Tuesday, 1 May 2012

Internships Equal Jobs; Simple Math Anyone Can Do

It is that wonderful time of the year again for college and university students.  Exams are done.  It is time to celebrate, let loose, burn those text books and find a menial summer job in order to pay for gas, beer and a cute summer wardrobe. 

Here is my question to those students though: are you kidding me?

You are paying thousands of dollars for your education (or maybe your parents are) in order to start a career that you are excited about (or at least your parents find acceptable).  You have a good knowledge base, you are young and a quick learner yet you are still going to spend your summer working behind the bar of some downtown restaurant?

You might not have graduated yet but chances are you have learned something at this point.  Every student from first year to post grad have something to offer in terms of a fresh outlook and critical thinking.  And guess what, the industry has something to offer you too and that is an internship.

Many baulk at the idea of doing an internship before they graduate because they are under the impression that the only reason to do an internship is to get a job and since they plan on returning to school in the fall, there is no point because a job is unwanted.

These students are failing to look at the bigger picture.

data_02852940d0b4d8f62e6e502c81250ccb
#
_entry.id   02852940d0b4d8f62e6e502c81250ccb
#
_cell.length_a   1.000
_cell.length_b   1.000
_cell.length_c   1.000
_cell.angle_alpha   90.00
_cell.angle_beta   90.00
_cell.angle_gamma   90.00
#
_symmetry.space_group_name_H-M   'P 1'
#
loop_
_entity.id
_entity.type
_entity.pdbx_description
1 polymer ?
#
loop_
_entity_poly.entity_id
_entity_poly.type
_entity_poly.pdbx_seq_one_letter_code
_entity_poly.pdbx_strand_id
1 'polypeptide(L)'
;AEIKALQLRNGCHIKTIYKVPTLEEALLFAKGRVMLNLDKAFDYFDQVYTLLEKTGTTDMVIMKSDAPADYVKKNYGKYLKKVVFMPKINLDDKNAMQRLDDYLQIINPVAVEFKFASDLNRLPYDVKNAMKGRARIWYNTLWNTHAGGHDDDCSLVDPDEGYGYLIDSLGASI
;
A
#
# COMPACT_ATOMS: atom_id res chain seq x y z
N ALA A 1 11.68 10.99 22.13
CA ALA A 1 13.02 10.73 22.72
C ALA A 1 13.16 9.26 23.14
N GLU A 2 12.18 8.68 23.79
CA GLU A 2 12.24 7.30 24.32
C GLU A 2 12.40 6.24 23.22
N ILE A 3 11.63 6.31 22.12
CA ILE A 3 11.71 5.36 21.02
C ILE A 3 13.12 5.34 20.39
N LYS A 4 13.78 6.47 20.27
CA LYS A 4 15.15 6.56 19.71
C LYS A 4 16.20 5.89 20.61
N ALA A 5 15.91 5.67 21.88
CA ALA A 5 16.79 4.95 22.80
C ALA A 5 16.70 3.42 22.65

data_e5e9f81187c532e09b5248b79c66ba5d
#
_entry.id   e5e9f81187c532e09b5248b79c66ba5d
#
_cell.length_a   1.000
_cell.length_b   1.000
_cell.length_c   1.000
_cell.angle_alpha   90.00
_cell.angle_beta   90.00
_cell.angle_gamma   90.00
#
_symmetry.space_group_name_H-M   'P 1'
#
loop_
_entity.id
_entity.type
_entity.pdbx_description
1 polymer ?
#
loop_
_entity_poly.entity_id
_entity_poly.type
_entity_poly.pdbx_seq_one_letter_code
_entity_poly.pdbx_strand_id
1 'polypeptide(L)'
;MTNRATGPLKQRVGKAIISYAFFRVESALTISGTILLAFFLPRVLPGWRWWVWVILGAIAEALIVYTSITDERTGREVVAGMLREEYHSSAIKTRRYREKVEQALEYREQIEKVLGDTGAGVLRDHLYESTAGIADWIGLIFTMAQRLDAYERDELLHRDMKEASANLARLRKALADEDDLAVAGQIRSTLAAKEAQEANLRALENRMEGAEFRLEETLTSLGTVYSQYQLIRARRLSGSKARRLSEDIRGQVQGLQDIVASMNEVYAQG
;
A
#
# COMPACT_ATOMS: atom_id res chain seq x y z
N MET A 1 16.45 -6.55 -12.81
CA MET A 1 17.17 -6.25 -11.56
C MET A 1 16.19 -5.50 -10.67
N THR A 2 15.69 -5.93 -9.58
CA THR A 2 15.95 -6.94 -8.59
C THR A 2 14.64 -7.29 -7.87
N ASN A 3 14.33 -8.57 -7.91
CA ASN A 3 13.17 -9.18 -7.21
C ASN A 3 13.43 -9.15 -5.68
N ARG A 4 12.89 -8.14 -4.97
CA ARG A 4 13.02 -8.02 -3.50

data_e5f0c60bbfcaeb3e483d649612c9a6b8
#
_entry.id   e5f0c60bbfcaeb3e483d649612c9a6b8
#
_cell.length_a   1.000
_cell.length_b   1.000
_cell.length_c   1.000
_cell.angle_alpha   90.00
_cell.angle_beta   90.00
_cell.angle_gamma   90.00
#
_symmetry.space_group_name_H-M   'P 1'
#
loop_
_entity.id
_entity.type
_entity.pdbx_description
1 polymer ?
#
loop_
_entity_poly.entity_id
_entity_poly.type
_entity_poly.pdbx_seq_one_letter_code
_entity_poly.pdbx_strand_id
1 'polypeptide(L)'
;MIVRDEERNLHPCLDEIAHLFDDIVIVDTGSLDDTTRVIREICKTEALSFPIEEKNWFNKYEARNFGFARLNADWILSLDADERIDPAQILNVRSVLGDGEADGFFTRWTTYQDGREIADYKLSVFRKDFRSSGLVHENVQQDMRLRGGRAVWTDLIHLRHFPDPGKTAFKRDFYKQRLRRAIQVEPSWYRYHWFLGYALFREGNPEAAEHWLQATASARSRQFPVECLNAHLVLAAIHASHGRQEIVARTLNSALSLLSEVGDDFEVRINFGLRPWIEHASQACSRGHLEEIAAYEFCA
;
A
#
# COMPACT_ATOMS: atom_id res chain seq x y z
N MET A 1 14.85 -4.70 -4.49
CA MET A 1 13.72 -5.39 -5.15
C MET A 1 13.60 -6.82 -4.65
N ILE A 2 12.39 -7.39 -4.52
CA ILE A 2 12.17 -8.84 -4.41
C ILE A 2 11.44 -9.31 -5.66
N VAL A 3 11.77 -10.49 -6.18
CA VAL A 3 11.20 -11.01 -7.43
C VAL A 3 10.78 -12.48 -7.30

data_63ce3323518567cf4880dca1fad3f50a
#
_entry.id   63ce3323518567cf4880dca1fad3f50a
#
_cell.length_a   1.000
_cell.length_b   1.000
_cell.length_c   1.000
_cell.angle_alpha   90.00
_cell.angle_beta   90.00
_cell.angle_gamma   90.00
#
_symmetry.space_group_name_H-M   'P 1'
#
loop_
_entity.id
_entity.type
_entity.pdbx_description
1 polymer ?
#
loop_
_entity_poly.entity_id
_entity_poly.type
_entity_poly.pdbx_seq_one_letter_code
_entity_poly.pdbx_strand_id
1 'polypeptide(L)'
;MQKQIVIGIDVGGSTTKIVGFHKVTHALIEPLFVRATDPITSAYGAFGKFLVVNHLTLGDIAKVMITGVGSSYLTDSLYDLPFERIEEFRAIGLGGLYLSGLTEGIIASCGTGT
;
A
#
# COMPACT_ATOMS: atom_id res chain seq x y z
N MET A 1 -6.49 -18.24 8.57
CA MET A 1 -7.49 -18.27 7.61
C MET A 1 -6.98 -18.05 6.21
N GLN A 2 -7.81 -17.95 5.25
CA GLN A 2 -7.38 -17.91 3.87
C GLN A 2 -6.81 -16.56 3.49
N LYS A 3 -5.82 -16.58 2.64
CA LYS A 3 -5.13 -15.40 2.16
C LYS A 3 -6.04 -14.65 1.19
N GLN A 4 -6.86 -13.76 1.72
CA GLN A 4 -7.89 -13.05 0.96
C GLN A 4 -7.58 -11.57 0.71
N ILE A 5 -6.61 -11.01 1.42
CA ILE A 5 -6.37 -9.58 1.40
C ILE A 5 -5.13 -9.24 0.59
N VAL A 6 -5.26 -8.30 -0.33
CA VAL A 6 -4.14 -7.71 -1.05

Here is a list of some of the things internships offer that often get overlooked:

1. Job Experience
Okay, so this one is pretty obvious but it deserves to be at the top of the list because it is the most important reason to participate in an internship whether it is paid or unpaid.  Have you noticed that even entry level positions these days ask for 1-2 years of previous experience?  No one is going to hand you a job on a silver platter.  You have to earn it with valuable work experience and the more you have the better.  This means that if you want to be a journalist for example, you will intern as a Jr. Copy Editor at a local newspaper this summer, a Media Planner for a magazine next summer, and travel abroad as an assistant to a foreign correspondent for a news station the summer after that.  Actual job experience is valuable beyond measure for landing your dream job.

2. Networking Opportunities
Maybe the place you land your first internship is not the place you want to spend the next two to three years of your life.  That’s okay.  Aside from the job experience that you are getting, you are also going to have the chance to meet and connect with other people from your industry.  Now that might not sound exciting because they obviously work in a place where you don’t want to work.  But guess what, they have other friends in the industry who might have jobs in a place where you do want to work.  If you make a good enough impression on your more senior level co-workers, they are going to be more than willing to make an introduction for you that could lead to the job you do want.

3. Career Test Drive